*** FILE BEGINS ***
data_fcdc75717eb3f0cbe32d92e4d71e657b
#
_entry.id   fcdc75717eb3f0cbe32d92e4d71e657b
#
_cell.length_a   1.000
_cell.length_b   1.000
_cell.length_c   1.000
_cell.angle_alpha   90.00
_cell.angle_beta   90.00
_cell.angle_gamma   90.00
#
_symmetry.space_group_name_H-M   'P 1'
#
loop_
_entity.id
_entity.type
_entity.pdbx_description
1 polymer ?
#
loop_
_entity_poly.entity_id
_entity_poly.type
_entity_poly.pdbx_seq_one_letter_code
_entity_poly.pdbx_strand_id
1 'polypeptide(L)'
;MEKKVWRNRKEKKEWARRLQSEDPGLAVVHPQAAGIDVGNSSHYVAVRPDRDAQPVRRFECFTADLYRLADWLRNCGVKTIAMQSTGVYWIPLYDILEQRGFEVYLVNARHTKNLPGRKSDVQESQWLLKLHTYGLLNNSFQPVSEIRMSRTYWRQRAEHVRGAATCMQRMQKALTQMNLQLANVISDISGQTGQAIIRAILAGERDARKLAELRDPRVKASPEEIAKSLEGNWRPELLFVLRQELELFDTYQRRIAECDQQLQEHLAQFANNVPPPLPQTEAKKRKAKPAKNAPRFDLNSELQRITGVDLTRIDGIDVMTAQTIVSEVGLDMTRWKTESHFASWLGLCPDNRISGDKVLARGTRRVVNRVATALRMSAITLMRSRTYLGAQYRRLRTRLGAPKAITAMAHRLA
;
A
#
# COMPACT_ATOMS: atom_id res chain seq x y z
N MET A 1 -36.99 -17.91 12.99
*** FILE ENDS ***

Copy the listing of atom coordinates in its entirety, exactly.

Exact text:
data_fcdc75717eb3f0cbe32d92e4d71e657b
#
_entry.id   fcdc75717eb3f0cbe32d92e4d71e657b
#
_cell.length_a   1.000
_cell.length_b   1.000
_cell.length_c   1.000
_cell.angle_alpha   90.00
_cell.angle_beta   90.00
_cell.angle_gamma   90.00
#
_symmetry.space_group_name_H-M   'P 1'
#
loop_
_entity.id
_entity.type
_entity.pdbx_description
1 polymer ?
#
loop_
_entity_poly.entity_id
_entity_poly.type
_entity_poly.pdbx_seq_one_letter_code
_entity_poly.pdbx_strand_id
1 'polypeptide(L)'
;MEKKVWRNRKEKKEWARRLQSEDPGLAVVHPQAAGIDVGNSSHYVAVRPDRDAQPVRRFECFTADLYRLADWLRNCGVKTIAMQSTGVYWIPLYDILEQRGFEVYLVNARHTKNLPGRKSDVQESQWLLKLHTYGLLNNSFQPVSEIRMSRTYWRQRAEHVRGAATCMQRMQKALTQMNLQLANVISDISGQTGQAIIRAILAGERDARKLAELRDPRVKASPEEIAKSLEGNWRPELLFVLRQELELFDTYQRRIAECDQQLQEHLAQFANNVPPPLPQTEAKKRKAKPAKNAPRFDLNSELQRITGVDLTRIDGIDVMTAQTIVSEVGLDMTRWKTESHFASWLGLCPDNRISGDKVLARGTRRVVNRVATALRMSAITLMRSRTYLGAQYRRLRTRLGAPKAITAMAHRLA
;
A
#
# COMPACT_ATOMS: atom_id res chain seq x y z
N MET A 1 -36.99 -17.91 12.99